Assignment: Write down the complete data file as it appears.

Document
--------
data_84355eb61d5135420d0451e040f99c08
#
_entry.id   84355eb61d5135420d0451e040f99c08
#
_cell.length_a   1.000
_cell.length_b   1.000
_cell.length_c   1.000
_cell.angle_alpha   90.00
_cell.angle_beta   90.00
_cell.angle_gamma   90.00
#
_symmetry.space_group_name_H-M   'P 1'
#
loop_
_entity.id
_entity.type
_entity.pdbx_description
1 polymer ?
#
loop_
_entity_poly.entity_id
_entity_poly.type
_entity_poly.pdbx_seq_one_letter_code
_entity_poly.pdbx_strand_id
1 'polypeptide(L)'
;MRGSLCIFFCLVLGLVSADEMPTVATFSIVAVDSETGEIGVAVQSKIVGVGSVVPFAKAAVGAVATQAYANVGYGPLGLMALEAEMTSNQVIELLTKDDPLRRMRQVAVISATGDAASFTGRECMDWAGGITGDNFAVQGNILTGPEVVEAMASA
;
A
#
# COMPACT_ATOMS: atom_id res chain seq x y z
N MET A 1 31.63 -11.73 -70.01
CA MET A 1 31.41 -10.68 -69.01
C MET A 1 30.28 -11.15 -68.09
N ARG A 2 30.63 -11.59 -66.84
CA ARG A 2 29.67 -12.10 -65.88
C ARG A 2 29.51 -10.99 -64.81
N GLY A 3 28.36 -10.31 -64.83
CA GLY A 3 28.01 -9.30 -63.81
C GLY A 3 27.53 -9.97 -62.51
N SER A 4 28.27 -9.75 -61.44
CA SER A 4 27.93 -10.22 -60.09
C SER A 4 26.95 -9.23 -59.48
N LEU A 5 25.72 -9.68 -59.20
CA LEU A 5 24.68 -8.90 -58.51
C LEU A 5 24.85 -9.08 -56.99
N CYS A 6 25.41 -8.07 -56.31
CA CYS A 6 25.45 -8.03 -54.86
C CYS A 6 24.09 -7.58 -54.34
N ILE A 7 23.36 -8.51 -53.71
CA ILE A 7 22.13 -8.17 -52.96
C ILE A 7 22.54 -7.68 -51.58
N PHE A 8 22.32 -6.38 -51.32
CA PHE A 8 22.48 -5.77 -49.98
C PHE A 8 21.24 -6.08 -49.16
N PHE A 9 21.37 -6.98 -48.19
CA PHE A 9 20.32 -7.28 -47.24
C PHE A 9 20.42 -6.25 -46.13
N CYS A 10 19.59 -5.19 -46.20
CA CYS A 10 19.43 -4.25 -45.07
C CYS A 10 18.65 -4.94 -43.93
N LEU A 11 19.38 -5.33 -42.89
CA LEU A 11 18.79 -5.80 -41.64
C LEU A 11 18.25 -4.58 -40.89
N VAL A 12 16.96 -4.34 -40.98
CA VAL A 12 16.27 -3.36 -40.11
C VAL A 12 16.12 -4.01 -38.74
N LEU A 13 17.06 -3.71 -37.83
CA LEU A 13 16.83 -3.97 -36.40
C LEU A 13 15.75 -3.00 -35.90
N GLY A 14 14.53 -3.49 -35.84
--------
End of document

data_84355eb61d5135420d0451e040f99c08
#
_entry.id   84355eb61d5135420d0451e040f99c08
#
_cell.length_a   1.000
_cell.length_b   1.000
_cell.length_c   1.000
_cell.angle_alpha   90.00
_cell.angle_beta   90.00
_cell.angle_gamma   90.00
#
_symmetry.space_group_name_H-M   'P 1'
#
loop_
_entity.id
_entity.type
_entity.pdbx_description
1 polymer ?
#
loop_
_entity_poly.entity_id
_entity_poly.type
_entity_poly.pdbx_seq_one_letter_code
_entity_poly.pdbx_strand_id
1 'polypeptide(L)'
;MRGSLCIFFCLVLGLVSADEMPTVATFSIVAVDSETGEIGVAVQSKIVGVGSVVPFAKAAVGAVATQAYANVGYGPLGLMALEAEMTSNQVIELLTKDDPLRRMRQVAVISATGDAASFTGRECMDWAGGITGDNFAVQGNILTGPEVVEAMASA
;
A
#
# COMPACT_ATOMS: atom_id res chain seq x y z
N MET A 1 31.63 -11.73 -70.01
CA MET A 1 31.41 -10.68 -69.01
C MET A 1 30.28 -11.15 -68.09
N ARG A 2 30.63 -11.59 -66.84
CA ARG A 2 29.67 -12.10 -65.88
C ARG A 2 29.51 -10.99 -64.81
N GLY A 3 28.36 -10.31 -64.83
CA GLY A 3 28.01 -9.30 -63.81
C GLY A 3 27.53 -9.97 -62.51
N SER A 4 28.27 -9.75 -61.44
CA SER A 4 27.93 -10.22 -60.09
C SER A 4 26.95 -9.23 -59.48
N LEU A 5 25.72 -9.68 -59.20
CA LEU A 5 24.68 -8.90 -58.51
C LEU A 5 24.85 -9.08 -56.99
N CYS A 6 25.41 -8.07 -56.31
CA CYS A 6 25.45 -8.03 -54.86
C CYS A 6 24.09 -7.58 -54.34
N ILE A 7 23.36 -8.51 -53.71
CA ILE A 7 22.13 -8.17 -52.96
C ILE A 7 22.54 -7.68 -51.58
N PHE A 8 22.32 -6.38 -51.32
CA PHE A 8 22.48 -5.77 -49.98
C PHE A 8 21.24 -6.08 -49.16
N PHE A 9 21.37 -6.98 -48.19
CA PHE A 9 20.32 -7.28 -47.24
C PHE A 9 20.42 -6.25 -46.13
N CYS A 10 19.59 -5.19 -46.20
CA CYS A 10 19.43 -4.25 -45.07
C CYS A 10 18.65 -4.94 -43.93
N LEU A 11 19.38 -5.33 -42.89
CA LEU A 11 18.79 -5.80 -41.64
C LEU A 11 18.25 -4.58 -40.89
N VAL A 12 16.96 -4.34 -40.98
CA VAL A 12 16.27 -3.36 -40.11
C VAL A 12 16.12 -4.01 -38.74
N LEU A 13 17.06 -3.71 -37.83
CA LEU A 13 16.83 -3.97 -36.40
C LEU A 13 15.75 -3.00 -35.90
N GLY A 14 14.53 -3.49 -35.84